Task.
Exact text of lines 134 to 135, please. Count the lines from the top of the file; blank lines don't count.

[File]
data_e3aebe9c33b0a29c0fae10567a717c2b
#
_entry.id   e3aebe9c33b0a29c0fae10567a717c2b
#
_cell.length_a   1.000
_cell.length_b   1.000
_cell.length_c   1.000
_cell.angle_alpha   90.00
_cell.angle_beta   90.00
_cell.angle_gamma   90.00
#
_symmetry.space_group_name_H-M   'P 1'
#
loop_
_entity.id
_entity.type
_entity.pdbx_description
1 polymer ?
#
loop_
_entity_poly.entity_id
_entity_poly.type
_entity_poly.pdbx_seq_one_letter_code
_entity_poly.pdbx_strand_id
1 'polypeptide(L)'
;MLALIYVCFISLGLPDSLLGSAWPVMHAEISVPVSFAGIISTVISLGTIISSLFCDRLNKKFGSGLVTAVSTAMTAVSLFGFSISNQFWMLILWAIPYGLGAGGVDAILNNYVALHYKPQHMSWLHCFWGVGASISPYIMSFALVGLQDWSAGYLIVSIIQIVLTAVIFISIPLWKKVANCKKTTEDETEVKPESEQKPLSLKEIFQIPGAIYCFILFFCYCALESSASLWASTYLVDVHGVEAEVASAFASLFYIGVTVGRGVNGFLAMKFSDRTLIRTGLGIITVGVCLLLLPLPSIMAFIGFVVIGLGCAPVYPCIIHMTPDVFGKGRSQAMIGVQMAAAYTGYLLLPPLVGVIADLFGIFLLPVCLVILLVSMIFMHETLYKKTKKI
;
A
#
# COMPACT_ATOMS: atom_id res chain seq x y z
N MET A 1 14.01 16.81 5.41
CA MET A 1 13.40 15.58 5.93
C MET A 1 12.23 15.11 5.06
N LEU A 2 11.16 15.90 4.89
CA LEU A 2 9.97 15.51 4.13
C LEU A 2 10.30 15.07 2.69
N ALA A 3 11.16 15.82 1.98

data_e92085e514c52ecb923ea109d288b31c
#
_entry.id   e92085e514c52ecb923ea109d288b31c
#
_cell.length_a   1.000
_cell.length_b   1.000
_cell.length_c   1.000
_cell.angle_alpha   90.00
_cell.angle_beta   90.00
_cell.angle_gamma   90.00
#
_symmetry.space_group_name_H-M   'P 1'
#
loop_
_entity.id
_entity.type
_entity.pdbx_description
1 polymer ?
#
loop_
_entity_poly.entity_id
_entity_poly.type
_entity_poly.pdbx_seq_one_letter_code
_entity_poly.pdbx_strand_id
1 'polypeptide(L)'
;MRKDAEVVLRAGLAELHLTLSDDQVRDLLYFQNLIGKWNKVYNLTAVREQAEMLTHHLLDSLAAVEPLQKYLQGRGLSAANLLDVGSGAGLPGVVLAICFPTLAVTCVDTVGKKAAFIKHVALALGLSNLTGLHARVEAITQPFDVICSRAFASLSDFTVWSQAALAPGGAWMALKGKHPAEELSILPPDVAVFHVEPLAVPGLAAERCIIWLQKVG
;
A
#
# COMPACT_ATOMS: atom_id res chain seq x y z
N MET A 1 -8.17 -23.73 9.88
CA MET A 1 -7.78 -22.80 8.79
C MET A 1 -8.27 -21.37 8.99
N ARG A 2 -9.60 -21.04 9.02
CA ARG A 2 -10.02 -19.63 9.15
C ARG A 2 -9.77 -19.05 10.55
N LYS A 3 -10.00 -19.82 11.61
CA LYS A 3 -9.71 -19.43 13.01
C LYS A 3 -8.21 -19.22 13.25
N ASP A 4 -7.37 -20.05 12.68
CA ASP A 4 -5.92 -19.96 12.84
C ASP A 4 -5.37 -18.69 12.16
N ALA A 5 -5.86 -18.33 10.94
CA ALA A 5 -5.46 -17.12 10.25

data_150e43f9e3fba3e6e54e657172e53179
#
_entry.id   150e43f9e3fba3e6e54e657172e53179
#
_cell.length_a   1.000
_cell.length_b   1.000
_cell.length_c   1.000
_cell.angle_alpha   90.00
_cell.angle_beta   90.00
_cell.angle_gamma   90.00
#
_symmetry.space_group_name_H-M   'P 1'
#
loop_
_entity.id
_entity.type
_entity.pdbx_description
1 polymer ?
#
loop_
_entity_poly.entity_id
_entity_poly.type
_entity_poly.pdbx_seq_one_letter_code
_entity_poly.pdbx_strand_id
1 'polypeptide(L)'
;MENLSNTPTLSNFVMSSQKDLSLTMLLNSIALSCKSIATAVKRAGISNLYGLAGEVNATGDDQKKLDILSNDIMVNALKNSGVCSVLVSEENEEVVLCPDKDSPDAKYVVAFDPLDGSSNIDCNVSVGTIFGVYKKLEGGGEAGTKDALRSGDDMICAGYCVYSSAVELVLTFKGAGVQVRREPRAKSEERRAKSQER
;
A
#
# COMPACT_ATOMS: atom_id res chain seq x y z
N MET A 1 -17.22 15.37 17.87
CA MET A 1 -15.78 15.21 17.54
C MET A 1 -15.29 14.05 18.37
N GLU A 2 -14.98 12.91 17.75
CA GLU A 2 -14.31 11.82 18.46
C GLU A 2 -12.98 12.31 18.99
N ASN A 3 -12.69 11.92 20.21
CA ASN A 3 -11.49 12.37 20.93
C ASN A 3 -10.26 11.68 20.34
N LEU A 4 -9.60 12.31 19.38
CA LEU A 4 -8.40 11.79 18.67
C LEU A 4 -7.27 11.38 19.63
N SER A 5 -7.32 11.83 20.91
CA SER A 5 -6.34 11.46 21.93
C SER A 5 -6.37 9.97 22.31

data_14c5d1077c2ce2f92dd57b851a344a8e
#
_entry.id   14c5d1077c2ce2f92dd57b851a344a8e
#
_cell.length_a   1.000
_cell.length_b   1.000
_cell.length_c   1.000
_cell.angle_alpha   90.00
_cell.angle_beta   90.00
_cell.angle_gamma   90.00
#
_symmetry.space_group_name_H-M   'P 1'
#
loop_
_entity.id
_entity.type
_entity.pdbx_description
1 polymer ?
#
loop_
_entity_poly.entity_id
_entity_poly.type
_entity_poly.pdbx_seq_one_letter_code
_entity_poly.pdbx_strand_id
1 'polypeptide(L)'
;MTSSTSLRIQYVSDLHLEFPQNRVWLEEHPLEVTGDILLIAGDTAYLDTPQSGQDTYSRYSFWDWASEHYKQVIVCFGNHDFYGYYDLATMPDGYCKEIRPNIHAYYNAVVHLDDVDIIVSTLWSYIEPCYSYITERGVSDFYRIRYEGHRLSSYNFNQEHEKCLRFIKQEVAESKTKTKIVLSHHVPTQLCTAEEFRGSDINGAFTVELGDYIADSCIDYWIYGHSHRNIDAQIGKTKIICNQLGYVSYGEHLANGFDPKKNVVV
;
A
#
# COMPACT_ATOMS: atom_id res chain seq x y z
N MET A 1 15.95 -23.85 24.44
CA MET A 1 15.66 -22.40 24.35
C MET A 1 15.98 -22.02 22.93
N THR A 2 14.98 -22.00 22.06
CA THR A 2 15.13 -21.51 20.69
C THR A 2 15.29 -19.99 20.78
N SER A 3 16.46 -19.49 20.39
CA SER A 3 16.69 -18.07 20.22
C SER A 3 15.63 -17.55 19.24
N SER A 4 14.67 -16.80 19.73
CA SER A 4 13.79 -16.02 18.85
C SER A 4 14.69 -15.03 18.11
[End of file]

_cell.angle_alpha   90.00
_cell.angle_beta   90.00